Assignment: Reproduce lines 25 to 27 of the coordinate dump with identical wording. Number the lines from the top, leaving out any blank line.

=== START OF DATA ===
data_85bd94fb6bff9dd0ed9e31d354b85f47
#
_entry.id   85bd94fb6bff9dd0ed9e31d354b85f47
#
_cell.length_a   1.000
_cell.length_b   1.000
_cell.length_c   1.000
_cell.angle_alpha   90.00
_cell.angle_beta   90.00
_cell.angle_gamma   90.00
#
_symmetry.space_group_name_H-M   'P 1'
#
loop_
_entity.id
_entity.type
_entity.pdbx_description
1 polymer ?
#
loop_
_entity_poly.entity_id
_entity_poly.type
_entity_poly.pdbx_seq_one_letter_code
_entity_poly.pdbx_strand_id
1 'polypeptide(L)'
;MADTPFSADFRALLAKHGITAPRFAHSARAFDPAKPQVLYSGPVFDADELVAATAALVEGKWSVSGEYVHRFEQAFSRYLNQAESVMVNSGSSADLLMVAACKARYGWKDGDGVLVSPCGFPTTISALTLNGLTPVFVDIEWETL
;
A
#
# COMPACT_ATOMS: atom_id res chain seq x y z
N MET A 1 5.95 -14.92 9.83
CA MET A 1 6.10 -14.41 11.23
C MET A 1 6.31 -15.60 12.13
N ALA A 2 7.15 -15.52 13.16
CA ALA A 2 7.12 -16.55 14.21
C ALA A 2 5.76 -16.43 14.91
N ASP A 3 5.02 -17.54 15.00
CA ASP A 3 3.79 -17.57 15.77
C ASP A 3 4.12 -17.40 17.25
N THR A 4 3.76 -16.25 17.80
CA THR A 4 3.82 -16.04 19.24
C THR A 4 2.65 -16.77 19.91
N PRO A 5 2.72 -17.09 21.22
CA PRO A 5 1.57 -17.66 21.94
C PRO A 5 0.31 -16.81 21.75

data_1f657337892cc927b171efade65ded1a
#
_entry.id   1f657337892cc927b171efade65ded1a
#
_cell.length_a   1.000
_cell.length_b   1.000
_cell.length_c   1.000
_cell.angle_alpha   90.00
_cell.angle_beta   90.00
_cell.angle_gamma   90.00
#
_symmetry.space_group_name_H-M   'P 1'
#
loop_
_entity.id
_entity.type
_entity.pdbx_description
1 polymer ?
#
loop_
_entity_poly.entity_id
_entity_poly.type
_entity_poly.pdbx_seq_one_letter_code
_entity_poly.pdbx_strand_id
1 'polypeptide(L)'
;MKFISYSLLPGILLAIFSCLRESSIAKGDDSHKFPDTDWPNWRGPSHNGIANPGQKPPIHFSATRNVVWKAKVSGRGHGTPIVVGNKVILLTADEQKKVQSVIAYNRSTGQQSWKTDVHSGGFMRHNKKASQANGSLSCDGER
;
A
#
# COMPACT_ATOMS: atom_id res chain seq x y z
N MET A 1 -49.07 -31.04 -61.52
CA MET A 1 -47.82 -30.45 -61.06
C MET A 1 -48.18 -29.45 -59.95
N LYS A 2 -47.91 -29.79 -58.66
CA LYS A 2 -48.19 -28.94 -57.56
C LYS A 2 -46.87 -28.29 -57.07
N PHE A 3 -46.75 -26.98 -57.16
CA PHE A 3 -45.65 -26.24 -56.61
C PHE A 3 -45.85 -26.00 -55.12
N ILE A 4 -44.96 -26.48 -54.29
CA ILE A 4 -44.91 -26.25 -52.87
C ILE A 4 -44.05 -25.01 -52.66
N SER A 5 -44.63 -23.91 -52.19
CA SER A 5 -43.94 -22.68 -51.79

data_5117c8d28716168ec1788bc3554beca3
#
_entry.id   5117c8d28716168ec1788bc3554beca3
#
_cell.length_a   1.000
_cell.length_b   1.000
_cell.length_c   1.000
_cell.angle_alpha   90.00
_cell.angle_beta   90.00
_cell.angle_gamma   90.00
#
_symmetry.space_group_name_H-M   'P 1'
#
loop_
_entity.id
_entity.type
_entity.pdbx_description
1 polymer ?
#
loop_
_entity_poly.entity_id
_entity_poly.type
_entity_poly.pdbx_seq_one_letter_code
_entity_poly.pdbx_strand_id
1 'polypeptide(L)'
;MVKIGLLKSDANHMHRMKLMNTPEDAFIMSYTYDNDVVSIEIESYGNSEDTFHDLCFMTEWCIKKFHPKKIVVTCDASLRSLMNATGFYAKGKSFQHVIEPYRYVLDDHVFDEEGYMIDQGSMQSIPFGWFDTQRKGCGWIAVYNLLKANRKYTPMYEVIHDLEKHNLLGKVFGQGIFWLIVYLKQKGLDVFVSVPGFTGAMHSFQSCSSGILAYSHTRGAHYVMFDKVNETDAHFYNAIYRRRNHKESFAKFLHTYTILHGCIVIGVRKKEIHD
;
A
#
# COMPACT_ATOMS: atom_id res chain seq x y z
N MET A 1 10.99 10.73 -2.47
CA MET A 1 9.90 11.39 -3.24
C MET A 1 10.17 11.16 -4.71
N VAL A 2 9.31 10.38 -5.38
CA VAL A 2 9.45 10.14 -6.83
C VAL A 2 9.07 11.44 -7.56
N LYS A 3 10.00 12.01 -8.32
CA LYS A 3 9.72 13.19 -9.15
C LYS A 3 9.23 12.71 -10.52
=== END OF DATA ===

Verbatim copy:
1 'polypeptide(L)'
;MADTPFSADFRALLAKHGITAPRFAHSARAFDPAKPQVLYSGPVFDADELVAATAALVEGKWSVSGEYVHRFEQAFSRYLNQAESVMVNSGSSADLLMVAACKARYGWKDGDGVLVSPCGFPTTISALTLNGLTPVFVDIEWETL
;